Posted: May 1, 2012 | Tag: Miscellaneous
These vessels were the first that were brought in from Taiwan in the 1980s, and they were popular for years. They faded from the market, not because there was anything wrong with the design, but because boaters began wanting bigger vessels, and they could easily borrow the money to buy them.
One of the features that drove people to larger boats was the lack of a useful cockpit on the tri-cabins, even though some of them had short cockpits. While this was not a problem for cruisers, it was perceived as a problem for fishermen and for people who wanted a quick and easy way to launch water toys.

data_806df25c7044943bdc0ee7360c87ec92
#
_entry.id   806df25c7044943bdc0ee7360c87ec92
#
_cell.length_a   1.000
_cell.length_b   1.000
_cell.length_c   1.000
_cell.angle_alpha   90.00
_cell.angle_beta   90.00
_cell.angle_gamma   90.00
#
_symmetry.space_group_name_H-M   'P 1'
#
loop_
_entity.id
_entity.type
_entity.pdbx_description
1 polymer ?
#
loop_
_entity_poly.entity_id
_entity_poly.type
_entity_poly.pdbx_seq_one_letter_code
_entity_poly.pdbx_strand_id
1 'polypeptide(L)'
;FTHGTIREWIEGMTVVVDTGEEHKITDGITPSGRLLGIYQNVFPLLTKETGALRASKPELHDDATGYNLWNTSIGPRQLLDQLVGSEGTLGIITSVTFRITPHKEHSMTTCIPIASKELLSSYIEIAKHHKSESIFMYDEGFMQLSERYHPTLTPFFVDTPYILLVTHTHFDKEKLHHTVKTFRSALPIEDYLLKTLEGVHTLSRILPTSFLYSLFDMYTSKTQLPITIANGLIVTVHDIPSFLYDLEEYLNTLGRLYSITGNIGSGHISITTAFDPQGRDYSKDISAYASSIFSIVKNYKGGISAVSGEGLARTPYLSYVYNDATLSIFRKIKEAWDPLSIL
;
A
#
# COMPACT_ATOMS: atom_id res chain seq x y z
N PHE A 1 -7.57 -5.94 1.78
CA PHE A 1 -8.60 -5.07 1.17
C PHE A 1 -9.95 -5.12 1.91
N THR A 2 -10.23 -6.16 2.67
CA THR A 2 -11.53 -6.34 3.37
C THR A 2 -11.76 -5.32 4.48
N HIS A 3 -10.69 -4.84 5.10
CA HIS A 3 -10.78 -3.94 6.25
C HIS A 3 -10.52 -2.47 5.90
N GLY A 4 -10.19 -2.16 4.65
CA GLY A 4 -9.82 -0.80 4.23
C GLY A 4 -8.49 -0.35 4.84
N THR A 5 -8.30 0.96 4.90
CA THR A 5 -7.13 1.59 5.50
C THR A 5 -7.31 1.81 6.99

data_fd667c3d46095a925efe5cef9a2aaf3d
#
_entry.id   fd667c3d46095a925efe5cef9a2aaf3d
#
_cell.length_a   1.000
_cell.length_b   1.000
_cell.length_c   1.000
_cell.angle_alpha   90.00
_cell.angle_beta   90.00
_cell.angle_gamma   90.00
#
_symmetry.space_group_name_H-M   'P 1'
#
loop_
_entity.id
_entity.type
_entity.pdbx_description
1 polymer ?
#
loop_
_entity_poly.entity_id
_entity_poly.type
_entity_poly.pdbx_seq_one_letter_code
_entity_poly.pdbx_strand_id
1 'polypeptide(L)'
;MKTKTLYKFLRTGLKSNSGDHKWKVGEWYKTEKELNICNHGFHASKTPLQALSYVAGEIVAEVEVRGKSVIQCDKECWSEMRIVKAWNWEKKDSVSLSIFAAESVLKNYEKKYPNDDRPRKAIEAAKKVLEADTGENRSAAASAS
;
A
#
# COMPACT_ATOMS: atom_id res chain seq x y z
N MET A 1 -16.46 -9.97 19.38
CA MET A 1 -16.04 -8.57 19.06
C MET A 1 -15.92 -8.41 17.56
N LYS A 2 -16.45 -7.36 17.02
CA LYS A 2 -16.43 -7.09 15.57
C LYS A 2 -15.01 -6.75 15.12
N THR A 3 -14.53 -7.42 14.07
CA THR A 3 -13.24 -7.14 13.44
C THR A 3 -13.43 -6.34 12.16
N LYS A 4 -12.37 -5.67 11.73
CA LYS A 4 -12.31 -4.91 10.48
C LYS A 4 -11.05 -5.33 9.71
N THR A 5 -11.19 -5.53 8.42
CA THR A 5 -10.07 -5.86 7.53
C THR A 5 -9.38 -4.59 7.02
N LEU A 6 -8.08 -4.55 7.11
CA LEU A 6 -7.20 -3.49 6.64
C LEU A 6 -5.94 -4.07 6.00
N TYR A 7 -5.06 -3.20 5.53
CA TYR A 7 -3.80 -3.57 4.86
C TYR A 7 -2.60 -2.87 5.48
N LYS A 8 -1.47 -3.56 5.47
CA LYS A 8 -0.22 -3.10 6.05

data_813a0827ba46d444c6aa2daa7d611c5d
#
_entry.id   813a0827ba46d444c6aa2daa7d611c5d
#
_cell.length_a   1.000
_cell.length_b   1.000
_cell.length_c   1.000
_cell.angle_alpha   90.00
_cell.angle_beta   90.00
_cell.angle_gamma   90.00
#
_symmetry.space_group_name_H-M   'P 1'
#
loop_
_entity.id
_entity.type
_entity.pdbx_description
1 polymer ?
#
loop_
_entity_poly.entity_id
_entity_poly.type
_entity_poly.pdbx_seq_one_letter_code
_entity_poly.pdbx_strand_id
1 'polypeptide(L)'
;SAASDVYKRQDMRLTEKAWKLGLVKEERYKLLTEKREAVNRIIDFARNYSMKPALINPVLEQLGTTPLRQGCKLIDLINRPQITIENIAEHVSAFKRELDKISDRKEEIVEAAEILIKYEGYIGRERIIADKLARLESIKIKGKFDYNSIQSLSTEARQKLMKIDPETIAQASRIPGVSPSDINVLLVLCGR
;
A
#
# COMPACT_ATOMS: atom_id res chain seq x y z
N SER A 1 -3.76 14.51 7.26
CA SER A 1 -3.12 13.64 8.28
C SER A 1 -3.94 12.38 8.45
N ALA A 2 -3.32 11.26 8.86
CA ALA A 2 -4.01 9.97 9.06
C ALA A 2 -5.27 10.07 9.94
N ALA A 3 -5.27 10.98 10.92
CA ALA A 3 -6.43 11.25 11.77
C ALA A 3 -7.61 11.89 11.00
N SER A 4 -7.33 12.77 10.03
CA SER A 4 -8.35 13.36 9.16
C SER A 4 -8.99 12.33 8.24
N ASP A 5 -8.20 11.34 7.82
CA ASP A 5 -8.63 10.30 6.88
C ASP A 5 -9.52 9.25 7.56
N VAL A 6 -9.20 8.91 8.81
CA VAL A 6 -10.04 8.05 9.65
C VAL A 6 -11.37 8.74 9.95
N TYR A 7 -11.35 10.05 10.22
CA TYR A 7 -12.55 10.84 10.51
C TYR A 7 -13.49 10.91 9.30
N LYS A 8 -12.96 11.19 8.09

The interesting thing is that with the downturn in the economy, the tri-cabins are making a comeback. Note the sea trial on the Corvette 340 (January, p. 26). This vessel, now commonly known as a “baby Fleming,” is a typical tri-cabin design from the late 1970s but built with modern materials and equipment. It has one of the most attractive aft master staterooms of any of the tri-cabins ever built.
There will be more new tri-cabin trawlers in the under-40-foot range appearing on the market if the economy stays in the doldrums much longer. And that’s a good thing — the trawlers, not the economy.